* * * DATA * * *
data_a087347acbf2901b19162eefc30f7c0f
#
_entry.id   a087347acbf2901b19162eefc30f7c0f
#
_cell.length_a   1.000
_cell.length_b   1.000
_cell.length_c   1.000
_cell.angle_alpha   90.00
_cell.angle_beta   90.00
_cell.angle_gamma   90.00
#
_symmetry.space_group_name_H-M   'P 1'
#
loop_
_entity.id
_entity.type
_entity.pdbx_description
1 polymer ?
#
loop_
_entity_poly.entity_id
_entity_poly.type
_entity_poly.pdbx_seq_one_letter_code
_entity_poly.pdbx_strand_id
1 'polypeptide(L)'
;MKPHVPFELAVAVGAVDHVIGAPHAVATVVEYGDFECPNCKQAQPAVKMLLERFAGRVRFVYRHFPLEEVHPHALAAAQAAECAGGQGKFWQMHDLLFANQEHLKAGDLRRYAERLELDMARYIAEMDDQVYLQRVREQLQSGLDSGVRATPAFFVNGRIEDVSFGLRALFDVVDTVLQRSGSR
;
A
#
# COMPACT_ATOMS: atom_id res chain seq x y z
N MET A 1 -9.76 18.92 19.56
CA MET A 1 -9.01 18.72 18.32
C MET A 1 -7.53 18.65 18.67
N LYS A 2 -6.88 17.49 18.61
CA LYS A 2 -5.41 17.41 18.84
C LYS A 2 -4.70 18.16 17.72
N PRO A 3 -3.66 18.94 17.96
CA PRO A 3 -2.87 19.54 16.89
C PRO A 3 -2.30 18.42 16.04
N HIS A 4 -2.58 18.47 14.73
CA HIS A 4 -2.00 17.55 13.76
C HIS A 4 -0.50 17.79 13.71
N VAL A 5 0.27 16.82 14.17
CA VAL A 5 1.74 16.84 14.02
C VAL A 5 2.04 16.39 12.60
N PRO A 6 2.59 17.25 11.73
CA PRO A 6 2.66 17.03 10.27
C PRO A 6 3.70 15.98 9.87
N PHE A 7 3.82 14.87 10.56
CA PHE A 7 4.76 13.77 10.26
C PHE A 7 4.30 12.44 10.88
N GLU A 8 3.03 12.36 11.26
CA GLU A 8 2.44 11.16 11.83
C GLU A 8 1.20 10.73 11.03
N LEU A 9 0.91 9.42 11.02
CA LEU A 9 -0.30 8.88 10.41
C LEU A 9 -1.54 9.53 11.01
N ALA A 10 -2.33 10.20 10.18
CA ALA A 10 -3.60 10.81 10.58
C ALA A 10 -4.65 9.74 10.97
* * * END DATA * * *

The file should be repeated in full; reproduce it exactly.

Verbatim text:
data_a087347acbf2901b19162eefc30f7c0f
#
_entry.id   a087347acbf2901b19162eefc30f7c0f
#
_cell.length_a   1.000
_cell.length_b   1.000
_cell.length_c   1.000
_cell.angle_alpha   90.00
_cell.angle_beta   90.00
_cell.angle_gamma   90.00
#
_symmetry.space_group_name_H-M   'P 1'
#
loop_
_entity.id
_entity.type
_entity.pdbx_description
1 polymer ?
#
loop_
_entity_poly.entity_id
_entity_poly.type
_entity_poly.pdbx_seq_one_letter_code
_entity_poly.pdbx_strand_id
1 'polypeptide(L)'
;MKPHVPFELAVAVGAVDHVIGAPHAVATVVEYGDFECPNCKQAQPAVKMLLERFAGRVRFVYRHFPLEEVHPHALAAAQAAECAGGQGKFWQMHDLLFANQEHLKAGDLRRYAERLELDMARYIAEMDDQVYLQRVREQLQSGLDSGVRATPAFFVNGRIEDVSFGLRALFDVVDTVLQRSGSR
;
A
#
# COMPACT_ATOMS: atom_id res chain seq x y z
N MET A 1 -9.76 18.92 19.56
CA MET A 1 -9.01 18.72 18.32
C MET A 1 -7.53 18.65 18.67
N LYS A 2 -6.88 17.49 18.61
CA LYS A 2 -5.41 17.41 18.84
C LYS A 2 -4.70 18.16 17.72
N PRO A 3 -3.66 18.94 17.96
CA PRO A 3 -2.87 19.54 16.89
C PRO A 3 -2.30 18.42 16.04
N HIS A 4 -2.58 18.47 14.73
CA HIS A 4 -2.00 17.55 13.76
C HIS A 4 -0.50 17.79 13.71
N VAL A 5 0.27 16.82 14.17
CA VAL A 5 1.74 16.84 14.02
C VAL A 5 2.04 16.39 12.60
N PRO A 6 2.59 17.25 11.73
CA PRO A 6 2.66 17.03 10.27
C PRO A 6 3.70 15.98 9.87
N PHE A 7 3.82 14.87 10.56
CA PHE A 7 4.76 13.77 10.26
C PHE A 7 4.30 12.44 10.88
N GLU A 8 3.03 12.36 11.26
CA GLU A 8 2.44 11.16 11.83
C GLU A 8 1.20 10.73 11.03
N LEU A 9 0.91 9.42 11.02
CA LEU A 9 -0.30 8.88 10.41
C LEU A 9 -1.54 9.53 11.01
N ALA A 10 -2.33 10.20 10.18
CA ALA A 10 -3.60 10.81 10.58
C ALA A 10 -4.65 9.74 10.97